This study analyzes conflicts caused by the different perceptions held by the United States and the Soviet Union about the democratic subjects and the problem of selecting the representatives of the democratic subjects in the Korean Peninsula after World War II. American democracy was based on freedom, exceptionalism and moralism, whereas Soviet democracy was based on the dictatorship of the proletariat for the real working class. These two conceptions of democracy collided in the Korean Peninsula after World War II. During the First U.S.-U.S.S.R. Joint Commission, the heart of American democracy was conveyed as the freedom to express opinions. The Soviet Union, on the other hand, argued that true democracy should represent the workers and peasant. With respect to what kind of democratic government should be established in the Korean Peninsula, the United States tuned the concept of American democracy and prepared more concrete ideas for a national system and electoral methods based on American democracy. The Soviet Union envisioned election based on the People s Committee and the establishment of the People s Congress in the North. The United States and the Soviet Union did not agree on the democratic subjects and the form of democratic government in the Korean peninsula. Consequently, a Communist government of the democratic people was established in the North. In the South, a democratic government far from the application of the authentic American democracy was established after the failure of integrating the left and the right groups. For the Republic of Korea, but it was an urgent matter to make room for securing various voices against the threat of independence and communism.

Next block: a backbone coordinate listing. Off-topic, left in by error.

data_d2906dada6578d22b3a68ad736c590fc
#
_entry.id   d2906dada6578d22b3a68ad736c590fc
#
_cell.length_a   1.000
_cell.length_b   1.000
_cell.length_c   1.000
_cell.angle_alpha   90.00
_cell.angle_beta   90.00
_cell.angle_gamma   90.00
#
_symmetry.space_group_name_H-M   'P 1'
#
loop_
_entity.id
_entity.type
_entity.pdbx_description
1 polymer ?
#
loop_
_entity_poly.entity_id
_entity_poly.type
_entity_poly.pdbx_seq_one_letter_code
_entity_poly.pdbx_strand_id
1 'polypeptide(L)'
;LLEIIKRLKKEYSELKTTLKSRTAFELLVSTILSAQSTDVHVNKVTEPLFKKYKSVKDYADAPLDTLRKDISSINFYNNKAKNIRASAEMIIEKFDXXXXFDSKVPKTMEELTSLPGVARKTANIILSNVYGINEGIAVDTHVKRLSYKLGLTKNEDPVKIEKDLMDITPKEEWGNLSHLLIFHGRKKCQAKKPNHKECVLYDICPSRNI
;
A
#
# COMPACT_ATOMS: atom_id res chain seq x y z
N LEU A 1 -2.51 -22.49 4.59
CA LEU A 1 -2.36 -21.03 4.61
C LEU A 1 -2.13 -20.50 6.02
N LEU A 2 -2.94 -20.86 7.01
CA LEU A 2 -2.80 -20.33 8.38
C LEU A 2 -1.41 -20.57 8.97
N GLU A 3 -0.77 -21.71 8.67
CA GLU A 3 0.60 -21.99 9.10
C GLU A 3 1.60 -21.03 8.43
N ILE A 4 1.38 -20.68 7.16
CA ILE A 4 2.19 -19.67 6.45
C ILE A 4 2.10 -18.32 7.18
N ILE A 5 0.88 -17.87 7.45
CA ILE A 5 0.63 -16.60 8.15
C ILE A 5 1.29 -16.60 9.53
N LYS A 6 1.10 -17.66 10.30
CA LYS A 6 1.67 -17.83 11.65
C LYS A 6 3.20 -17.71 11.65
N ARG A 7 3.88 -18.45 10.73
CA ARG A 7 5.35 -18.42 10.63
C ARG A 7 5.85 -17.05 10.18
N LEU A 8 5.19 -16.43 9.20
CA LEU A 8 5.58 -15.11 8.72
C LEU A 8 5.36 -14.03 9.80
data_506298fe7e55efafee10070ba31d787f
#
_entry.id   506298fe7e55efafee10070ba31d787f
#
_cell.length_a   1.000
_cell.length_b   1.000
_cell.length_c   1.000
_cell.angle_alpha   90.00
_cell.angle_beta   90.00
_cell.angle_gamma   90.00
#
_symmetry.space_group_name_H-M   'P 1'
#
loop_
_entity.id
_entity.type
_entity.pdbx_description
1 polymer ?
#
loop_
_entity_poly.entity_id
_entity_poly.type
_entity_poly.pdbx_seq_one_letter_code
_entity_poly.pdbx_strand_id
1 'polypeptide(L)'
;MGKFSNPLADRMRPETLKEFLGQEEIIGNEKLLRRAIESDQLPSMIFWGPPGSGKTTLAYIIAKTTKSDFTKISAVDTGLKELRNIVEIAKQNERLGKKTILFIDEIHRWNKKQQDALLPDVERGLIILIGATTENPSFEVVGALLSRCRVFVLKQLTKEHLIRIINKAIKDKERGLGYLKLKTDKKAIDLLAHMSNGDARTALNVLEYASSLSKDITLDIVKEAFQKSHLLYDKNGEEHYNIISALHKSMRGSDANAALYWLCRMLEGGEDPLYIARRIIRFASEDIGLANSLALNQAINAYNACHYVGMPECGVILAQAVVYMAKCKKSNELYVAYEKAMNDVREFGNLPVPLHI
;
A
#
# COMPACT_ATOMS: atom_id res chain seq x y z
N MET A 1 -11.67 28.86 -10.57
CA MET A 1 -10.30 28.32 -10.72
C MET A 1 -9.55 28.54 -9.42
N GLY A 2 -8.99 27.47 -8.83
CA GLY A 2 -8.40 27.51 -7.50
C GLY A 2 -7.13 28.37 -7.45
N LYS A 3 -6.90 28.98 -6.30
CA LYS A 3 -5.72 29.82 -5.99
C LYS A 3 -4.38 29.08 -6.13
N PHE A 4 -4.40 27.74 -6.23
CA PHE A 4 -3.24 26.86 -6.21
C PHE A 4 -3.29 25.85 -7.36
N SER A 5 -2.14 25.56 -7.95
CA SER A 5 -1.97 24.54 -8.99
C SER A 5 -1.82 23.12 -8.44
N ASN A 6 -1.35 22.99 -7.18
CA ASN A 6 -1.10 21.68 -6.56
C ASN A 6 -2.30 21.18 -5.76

II. An Overview of American Democracy and Soviet Democracy
III. Who is the Democratic Subject?
IV. The Ways of the United States and the Soviet Union for Expanding Democracy
V. What Kind of Democratic Government should be Established?